New grocery store in Evansville offers 24-hour access as a solution to small-town need

Yearly membership needed for 24-hour access, but no membership needed to shop during normal business hours. Store is only second of its kind in Minnesota.

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Customers at Main Street Market in Evansville, a new grocery store, can shop 24-hours a day, seven days a week, using an app on their cell phone after signing up for a yearly membership. (Celeste Edenloff / Echo Press)

For nearly the past four years, Evansville residents have been without a grocery store.

But that changed last week when Main Street Market opened its doors – doors that can be opened 24 hours a day, seven days a week with a swipe of a key fob or a scan of the grocery store’s cellphone app. For the 24/7 access, though, customers need to sign up and pay for a yearly membership.

But no worries for the not-so-tech-savvy residents, the grocery store, owned and operated by Alex and Caileen Ostenson, will be open for “normal” grocery shopping three days a week. No membership, app or key fob required.

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Main Street Market is a new grocery store in Evansville that was supposed to open last year, but because of COVID-19, opened on May 25, 2021. It is owned by Alex and Caileen Ostenson, who are pictured with their two children – Reuben, 11 months, and Bella, 5. (Celeste Edenloff / Echo Press)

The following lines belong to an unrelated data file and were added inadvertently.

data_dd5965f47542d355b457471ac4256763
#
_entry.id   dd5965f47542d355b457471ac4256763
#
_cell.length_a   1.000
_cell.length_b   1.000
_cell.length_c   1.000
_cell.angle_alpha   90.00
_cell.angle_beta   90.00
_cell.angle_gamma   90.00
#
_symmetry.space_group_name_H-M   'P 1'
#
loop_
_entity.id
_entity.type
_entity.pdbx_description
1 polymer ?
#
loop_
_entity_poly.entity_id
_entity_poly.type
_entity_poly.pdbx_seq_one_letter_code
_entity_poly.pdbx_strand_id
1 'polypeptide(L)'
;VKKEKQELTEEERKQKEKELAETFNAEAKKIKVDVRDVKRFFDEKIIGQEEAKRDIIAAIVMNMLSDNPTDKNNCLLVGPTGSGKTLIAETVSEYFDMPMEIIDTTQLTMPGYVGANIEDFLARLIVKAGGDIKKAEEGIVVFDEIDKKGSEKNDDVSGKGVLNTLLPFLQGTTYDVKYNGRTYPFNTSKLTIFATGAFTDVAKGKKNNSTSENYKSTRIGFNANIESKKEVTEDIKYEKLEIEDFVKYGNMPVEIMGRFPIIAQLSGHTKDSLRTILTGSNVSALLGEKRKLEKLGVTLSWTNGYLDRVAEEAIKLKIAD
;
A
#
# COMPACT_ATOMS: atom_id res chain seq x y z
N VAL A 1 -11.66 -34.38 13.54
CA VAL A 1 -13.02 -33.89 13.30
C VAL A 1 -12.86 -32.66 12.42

The Ostensons said the store will be open for now on Tuesdays and Thursdays from 9 a.m. to 5 p.m. and Saturdays from 9 a.m. to 4 p.m.

As for the 24-hour access, Main Street Market, as far as the Ostensons know, is only the second store in Minnesota to offer that capability. The other store is in New Prague, but it has a bit of a different set up as it is more of an organic, co-op type store, said Alex.

“We are a full grocery store,” he said. “We will have items that most everyone uses, the staples.”

The couple also said that as time goes on, they hope to add more items to the store and will base the items on the needs of the community. They will also take suggestions from their customers.

“We want to be able to dial in to what's good for those in the community,” said Alex.